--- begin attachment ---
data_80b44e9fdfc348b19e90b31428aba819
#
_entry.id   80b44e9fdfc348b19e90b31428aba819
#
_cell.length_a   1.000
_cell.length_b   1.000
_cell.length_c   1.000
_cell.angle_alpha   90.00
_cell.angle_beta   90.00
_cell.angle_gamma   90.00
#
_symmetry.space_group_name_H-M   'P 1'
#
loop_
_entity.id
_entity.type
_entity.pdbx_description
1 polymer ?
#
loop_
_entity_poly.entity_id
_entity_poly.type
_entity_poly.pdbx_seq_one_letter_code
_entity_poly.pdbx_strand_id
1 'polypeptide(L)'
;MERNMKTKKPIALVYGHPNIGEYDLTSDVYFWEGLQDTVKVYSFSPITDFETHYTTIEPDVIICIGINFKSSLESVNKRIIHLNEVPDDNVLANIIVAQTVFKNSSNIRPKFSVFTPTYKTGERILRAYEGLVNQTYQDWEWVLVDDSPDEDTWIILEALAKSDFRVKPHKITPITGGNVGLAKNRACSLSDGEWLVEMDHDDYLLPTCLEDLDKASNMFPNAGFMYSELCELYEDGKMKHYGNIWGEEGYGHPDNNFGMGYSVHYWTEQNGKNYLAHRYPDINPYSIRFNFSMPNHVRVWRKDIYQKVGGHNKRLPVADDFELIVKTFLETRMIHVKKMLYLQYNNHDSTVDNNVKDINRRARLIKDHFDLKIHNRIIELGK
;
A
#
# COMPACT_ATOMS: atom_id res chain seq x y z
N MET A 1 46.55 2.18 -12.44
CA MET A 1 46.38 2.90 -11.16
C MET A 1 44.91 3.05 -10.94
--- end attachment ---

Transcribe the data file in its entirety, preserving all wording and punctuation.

data_80b44e9fdfc348b19e90b31428aba819
#
_entry.id   80b44e9fdfc348b19e90b31428aba819
#
_cell.length_a   1.000
_cell.length_b   1.000
_cell.length_c   1.000
_cell.angle_alpha   90.00
_cell.angle_beta   90.00
_cell.angle_gamma   90.00
#
_symmetry.space_group_name_H-M   'P 1'
#
loop_
_entity.id
_entity.type
_entity.pdbx_description
1 polymer ?
#
loop_
_entity_poly.entity_id
_entity_poly.type
_entity_poly.pdbx_seq_one_letter_code
_entity_poly.pdbx_strand_id
1 'polypeptide(L)'
;MERNMKTKKPIALVYGHPNIGEYDLTSDVYFWEGLQDTVKVYSFSPITDFETHYTTIEPDVIICIGINFKSSLESVNKRIIHLNEVPDDNVLANIIVAQTVFKNSSNIRPKFSVFTPTYKTGERILRAYEGLVNQTYQDWEWVLVDDSPDEDTWIILEALAKSDFRVKPHKITPITGGNVGLAKNRACSLSDGEWLVEMDHDDYLLPTCLEDLDKASNMFPNAGFMYSELCELYEDGKMKHYGNIWGEEGYGHPDNNFGMGYSVHYWTEQNGKNYLAHRYPDINPYSIRFNFSMPNHVRVWRKDIYQKVGGHNKRLPVADDFELIVKTFLETRMIHVKKMLYLQYNNHDSTVDNNVKDINRRARLIKDHFDLKIHNRIIELGK
;
A
#
# COMPACT_ATOMS: atom_id res chain seq x y z
N MET A 1 46.55 2.18 -12.44
CA MET A 1 46.38 2.90 -11.16
C MET A 1 44.91 3.05 -10.94